'In the gilded hospitality suite of New York’s Ritz-Cartlon, the Coen brothers are pondering their success. “We are part of the system more than you would suspect,” says Ethan, the younger, more combative and one suspects more emotional of the two brothers. “We are like Hollywood insiders now, it’s really weird.”
This draws a nod from Joel, the older, more laconic one you could imagine playing bass for Patti Smith. “One day you wake up and you realise that’s happened and it’s a shock,” he says. “You find yourself at the academy awards, or wherever the hell it is, going ‘hey…’ you know, and suddenly you know all these people. And you go: how the fuck did I get here?”
Ethan finishes the point. “And Matt Damon is your best buddy. Which is nice, he’s a nice guy but it’s also weird.”
Actually, Matt Damon — who is a nice guy, but who possibly does bring a little weirdness to the role of BFF— is next door right now, giving interviews to promote True Grit, the Coens new film, their 14th to date, and the latest installment in what appears to be a concerted effort to cover the length and breadth of America with Coen Brothers movies. Maybe because their preoccupations seem so resolutely anti-heroic, or because their ambitions fit so snugly within their love of genre, the scale of this project was hard to spot at first, but while everyone else was lost in hyper-space, the Coens have been quietly wallpapering their homeland. They’ve covered New York in the 1950s (The Hudsucker Proxy), Los Angeles in the 1940s (Barton Fink), Mississippi in the 1930s (Oh Brother Where Art Thou?) and 1990s (The Ladykillers), Texas in the 1980s (Blood Simple) make that twice (No Country For Old Men), Minnesota in the 1960s (A Serious Man) and 1990s (Fargo), not to mention Arizona, Washington, North Dakota, Santa Rosa and now, for good measure, Arkansas in the 1880s. A few more like this — Ohio in the 1970 was a happening place, I hear— and their patchwork quilt of America will be complete.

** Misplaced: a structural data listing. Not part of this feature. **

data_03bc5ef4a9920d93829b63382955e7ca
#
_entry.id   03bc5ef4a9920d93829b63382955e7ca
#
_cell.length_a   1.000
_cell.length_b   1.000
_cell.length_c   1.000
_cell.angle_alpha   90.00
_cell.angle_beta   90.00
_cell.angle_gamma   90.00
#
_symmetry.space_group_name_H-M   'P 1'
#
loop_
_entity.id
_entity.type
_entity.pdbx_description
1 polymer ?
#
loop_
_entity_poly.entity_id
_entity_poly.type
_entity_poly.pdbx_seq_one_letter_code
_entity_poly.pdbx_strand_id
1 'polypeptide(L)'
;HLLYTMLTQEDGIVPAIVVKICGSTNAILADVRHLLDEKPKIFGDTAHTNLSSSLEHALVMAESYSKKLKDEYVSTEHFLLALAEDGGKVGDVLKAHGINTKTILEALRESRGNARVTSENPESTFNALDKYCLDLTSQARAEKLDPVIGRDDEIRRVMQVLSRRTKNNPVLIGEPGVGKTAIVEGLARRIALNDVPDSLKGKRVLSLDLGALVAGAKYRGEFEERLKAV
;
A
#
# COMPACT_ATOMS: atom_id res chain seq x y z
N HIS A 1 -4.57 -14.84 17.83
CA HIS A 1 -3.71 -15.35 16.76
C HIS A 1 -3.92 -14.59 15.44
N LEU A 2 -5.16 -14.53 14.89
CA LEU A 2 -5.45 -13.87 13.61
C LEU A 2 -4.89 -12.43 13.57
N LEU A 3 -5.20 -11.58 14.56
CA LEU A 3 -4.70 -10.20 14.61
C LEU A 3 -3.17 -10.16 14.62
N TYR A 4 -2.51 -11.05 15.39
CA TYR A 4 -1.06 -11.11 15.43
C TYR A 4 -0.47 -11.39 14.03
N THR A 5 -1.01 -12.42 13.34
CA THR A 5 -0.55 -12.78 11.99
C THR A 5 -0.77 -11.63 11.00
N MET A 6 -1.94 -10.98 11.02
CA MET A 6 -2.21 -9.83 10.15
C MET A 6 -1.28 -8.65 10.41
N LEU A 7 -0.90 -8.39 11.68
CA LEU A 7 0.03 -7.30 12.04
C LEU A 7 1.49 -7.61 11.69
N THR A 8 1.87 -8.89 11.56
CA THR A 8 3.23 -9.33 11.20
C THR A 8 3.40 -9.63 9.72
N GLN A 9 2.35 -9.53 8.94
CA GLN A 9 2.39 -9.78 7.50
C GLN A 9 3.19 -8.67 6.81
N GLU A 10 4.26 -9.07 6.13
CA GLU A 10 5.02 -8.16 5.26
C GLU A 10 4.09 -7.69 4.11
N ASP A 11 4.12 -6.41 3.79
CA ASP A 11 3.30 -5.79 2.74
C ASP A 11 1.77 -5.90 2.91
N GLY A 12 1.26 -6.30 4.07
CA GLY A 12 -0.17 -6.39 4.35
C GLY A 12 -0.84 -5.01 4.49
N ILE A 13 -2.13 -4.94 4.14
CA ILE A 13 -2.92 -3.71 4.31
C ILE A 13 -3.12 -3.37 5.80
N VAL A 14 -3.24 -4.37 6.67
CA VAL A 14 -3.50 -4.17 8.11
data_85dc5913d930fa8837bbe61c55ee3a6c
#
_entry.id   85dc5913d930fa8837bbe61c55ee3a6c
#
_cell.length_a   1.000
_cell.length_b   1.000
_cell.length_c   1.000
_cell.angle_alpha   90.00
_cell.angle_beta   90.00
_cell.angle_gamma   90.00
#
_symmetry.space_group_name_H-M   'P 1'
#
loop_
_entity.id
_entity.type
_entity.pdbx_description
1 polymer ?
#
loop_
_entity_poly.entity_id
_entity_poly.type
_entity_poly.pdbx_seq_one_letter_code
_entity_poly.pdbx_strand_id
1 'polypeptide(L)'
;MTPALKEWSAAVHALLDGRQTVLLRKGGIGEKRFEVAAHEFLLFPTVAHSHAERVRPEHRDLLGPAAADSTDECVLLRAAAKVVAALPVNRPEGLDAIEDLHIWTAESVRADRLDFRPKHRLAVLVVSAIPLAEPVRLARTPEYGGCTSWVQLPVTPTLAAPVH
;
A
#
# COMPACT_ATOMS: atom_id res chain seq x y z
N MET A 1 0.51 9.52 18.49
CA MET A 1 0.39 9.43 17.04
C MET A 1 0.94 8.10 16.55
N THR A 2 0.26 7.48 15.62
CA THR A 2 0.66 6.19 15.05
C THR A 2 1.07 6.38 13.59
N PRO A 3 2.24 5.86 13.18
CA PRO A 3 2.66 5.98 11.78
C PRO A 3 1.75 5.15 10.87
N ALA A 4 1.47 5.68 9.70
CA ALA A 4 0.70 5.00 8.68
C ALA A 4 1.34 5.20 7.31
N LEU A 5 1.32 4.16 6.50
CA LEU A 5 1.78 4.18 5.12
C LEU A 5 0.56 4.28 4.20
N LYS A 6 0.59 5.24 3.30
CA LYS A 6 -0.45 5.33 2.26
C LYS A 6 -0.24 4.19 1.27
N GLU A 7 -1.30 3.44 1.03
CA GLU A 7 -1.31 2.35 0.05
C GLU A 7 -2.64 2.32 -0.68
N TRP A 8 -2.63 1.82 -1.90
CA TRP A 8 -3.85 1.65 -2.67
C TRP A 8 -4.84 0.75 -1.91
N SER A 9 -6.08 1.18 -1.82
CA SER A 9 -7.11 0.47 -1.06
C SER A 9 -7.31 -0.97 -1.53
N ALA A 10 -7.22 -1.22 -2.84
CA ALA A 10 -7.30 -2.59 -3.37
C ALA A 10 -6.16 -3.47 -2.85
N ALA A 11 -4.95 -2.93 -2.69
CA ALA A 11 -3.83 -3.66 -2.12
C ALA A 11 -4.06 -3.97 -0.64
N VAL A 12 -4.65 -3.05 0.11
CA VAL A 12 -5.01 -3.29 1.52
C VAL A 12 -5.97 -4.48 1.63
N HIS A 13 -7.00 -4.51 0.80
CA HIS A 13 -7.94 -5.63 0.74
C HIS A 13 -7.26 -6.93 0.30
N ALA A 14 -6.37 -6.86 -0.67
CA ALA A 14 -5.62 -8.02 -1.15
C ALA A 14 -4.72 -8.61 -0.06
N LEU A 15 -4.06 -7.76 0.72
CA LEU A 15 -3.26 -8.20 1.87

“It’s true,” says Ethan, but insists, “We’re not crossing off a list.”
“… but every now and again you come up with a story idea and you think well, the natural place for this story is a specific period and its something you haven’t done,” says Joel. “And you think that would be fun.”
“We haven’t done the seventies,” says Ethan.
“We have a script set in New York the sixties,” offers Joel. “It takes place in the folk revival of the early 1960s, that whole weird thing.”
There’s also a script of theirs about the cold war, called 62 Skidoo. “We wanted to get Henry Kissinger, but he’s getting too old,” says Joel.
— from my interview with the Coens in the Guardian